One of the more interesting propositions to face California’s voters in November 2006 is Proposition 87, which would tax in-state oil producers to fund alternative energy projects. Proponents of this bill air a television commercial, narrated by Bill Clinton, where the Brazilian ethanol industry is referenced. The closing message is “If Brazil can do it, so can California.”
This is preposterous. First of all, Brazil, which only replaces a bit more than 10% of their petroleum with ethanol, has a per capita petroleum and ethanol consumption of about 4.0 barrels per year per citizen (ref. EIA). California, the most energy-efficient of all US states, nonetheless has a per capita petroleum consumption of over 20 barrels per year per citizen (ref. DOE). For this reason, California, with 33 million inhabitants and sitting on maybe 40,000 square miles of fully utilized farmland (ref. NetState), requires nearly 700 million barrels of petroleum per year. This is almost as much as Brazil; with 186 million people, and nearly 10,000 square miles of farmland already dedicated to growing sugar cane, Brazil requires only about 800 million barrels of petroleum and ethanol per year.
Where is California going to find enough land to make any dent whatsoever in their petroleum consumption through planting biofuel crops? Let’s not forget that sugar cane doesn’t grow in California, but corn does. Sugar cane, best case, will yield maybe around 11,000 barrels of ethanol per square mile per year (ref. UCLA), but corn yields less than half that, around 4,700 barrels per square mile per year (ref. USDA).
This math is not encouraging: For California to replace 10% of its current petroleum consumption with ethanol, California would have to convert 50% of its existing farmland to grow biofuel crops. Not a chance.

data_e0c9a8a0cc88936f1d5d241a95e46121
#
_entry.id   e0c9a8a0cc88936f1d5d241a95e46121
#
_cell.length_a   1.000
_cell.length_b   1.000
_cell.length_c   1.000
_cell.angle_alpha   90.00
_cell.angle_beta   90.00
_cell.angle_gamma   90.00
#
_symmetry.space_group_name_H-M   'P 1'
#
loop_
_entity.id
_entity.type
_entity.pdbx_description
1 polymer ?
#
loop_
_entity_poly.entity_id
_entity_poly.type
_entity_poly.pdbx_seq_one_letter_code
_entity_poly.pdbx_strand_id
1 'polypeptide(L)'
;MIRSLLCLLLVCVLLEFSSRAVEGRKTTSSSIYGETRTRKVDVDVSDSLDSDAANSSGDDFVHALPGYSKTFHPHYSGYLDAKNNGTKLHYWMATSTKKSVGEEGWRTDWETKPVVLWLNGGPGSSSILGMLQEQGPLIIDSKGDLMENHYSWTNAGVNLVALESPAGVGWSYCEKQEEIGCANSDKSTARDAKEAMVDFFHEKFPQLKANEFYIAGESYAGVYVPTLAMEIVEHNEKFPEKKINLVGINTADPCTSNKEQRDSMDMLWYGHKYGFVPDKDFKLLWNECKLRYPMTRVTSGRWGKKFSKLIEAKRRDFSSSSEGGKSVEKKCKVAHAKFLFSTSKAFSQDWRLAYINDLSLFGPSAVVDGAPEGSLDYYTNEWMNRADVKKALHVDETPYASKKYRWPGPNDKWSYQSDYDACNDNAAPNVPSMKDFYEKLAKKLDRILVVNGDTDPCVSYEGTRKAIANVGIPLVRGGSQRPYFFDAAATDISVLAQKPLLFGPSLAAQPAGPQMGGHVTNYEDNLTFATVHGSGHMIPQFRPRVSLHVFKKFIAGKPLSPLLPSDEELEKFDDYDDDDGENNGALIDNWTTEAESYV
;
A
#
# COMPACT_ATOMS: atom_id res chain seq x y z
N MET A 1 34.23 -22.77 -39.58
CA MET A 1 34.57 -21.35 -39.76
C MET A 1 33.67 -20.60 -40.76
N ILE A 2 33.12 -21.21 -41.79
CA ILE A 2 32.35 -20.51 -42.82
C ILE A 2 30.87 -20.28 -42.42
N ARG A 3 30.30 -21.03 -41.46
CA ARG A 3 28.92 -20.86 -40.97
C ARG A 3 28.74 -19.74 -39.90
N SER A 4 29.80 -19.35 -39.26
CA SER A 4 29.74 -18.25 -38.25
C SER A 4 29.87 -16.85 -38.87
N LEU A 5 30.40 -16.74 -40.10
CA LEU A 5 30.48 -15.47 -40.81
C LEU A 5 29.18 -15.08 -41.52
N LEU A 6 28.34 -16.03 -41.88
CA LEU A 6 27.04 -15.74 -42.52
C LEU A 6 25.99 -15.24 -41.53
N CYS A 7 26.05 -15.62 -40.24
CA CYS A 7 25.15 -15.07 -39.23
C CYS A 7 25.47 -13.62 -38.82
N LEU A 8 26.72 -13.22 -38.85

Obviously California can import ethanol from America’s cornbelt, but the issue remains of how to find sufficient land. As we note in Biofuel vs. Photovoltaics, there are around 5.0 million square miles of arable farmland in the entire world, and even at yields of 11,000 barrels of oil per year, to get 80 million barrels per day (to match world petroleum consumption), you would pretty much have to replace 100% of the world’s farmland.
Proponents of biofuel correctly point out that it isn’t meant to completely replace petroleum, and that new techniques to extract biofuel from cellulose or to grow it in self contained reactors may greatly increase capacities. What they aren’t saying is that meanwhile food prices are being driven up all over the world, particularly in poorer countries, and deforestation is accelerating, because of this new cash crop.
Bottom line – if this is the best proponents of Proposition 87 can come up with, they don’t have anything worth voting for. Let’s not forget it was government bureaucrats who wasted billions of dollars on hydrogen fuel cells, delaying the introduction of hybrids and all-electric cars by a decade or more.
It’s tempting to support Proposition 87 if the bureaucrats would use 100% of the funds to expand photovoltaic capacity. But investments are already going into photovoltaic research and new manufacturing. And the private funds going into photovoltaics today are coming from the Silicon Valley, where investors are managing their own money with an eye towards breakthroughs, not patronage.